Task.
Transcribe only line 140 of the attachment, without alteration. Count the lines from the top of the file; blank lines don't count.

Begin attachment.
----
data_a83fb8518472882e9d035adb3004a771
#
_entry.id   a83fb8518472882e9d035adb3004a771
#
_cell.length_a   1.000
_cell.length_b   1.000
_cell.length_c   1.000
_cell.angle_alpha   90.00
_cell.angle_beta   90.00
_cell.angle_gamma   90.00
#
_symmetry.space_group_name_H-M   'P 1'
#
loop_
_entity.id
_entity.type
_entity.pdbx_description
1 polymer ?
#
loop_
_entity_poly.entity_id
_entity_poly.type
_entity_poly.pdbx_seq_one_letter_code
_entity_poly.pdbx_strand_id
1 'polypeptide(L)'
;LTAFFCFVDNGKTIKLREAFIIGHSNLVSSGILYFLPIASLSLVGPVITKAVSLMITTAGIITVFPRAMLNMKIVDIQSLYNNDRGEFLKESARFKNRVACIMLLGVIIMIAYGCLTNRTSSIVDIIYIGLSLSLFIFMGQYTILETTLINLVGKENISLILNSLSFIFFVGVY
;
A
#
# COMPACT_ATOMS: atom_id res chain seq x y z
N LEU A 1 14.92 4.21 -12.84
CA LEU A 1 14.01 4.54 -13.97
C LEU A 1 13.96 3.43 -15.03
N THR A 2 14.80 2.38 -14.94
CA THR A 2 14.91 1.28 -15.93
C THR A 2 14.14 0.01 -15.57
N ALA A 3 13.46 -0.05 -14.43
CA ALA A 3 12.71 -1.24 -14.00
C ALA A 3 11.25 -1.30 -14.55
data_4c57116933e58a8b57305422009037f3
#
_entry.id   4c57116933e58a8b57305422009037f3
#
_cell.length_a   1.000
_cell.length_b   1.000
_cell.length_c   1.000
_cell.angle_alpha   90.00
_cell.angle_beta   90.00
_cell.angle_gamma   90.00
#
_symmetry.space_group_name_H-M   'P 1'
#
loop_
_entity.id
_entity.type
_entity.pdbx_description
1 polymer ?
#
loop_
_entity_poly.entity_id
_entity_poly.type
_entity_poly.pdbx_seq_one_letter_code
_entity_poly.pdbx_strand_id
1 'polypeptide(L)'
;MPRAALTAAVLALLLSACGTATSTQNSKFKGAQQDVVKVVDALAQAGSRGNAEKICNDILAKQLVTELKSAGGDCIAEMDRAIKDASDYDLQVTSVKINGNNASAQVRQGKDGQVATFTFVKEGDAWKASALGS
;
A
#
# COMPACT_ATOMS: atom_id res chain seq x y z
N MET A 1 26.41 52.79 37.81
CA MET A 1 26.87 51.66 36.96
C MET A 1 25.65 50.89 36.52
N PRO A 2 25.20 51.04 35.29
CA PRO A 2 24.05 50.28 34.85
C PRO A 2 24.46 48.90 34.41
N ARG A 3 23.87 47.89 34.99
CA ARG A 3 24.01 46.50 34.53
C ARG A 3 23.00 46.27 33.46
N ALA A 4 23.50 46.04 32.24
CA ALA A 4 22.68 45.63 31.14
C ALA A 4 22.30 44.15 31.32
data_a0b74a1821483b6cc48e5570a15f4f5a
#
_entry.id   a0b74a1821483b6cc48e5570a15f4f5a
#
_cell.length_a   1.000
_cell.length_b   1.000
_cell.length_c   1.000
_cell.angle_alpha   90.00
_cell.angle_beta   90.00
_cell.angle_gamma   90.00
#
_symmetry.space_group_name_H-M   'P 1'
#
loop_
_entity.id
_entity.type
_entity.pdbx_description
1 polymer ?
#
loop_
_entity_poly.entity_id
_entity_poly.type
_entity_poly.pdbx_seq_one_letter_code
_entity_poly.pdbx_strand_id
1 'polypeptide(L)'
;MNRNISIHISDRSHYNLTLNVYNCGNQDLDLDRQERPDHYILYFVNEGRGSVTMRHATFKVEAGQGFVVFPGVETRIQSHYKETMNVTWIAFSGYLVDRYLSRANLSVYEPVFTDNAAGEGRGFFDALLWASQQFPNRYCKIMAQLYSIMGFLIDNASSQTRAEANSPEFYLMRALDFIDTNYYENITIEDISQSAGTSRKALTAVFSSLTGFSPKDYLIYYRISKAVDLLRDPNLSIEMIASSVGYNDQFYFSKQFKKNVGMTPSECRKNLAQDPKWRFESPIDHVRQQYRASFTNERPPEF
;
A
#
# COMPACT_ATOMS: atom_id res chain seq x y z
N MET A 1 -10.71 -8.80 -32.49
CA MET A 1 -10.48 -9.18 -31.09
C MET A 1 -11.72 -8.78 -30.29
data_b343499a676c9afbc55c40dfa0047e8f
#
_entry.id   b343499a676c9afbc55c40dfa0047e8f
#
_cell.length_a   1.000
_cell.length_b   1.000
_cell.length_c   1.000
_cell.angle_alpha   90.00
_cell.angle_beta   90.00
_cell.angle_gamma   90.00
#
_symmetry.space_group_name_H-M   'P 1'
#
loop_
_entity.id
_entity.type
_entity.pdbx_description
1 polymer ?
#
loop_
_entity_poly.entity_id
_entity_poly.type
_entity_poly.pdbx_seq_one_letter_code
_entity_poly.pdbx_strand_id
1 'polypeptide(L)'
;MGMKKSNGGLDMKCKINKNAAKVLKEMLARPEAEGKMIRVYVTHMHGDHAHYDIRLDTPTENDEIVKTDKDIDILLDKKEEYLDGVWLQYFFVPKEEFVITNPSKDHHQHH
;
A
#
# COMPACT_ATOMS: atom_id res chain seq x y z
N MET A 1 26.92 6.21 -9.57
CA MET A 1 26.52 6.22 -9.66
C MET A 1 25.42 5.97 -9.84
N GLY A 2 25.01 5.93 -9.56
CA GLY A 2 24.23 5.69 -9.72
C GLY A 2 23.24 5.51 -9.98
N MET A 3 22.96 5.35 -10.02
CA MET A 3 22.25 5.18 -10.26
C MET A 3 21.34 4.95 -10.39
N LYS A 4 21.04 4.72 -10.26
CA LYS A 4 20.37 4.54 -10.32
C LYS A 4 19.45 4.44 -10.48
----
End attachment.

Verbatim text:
;MGMKKSNGGLDMKCKINKNAAKVLKEMLARPEAEGKMIRVYVTHMHGDHAHYDIRLDTPTENDEIVKTDKDIDILLDKKEEYLDGVWLQYFFVPKEEFVITNPSKDHHQHH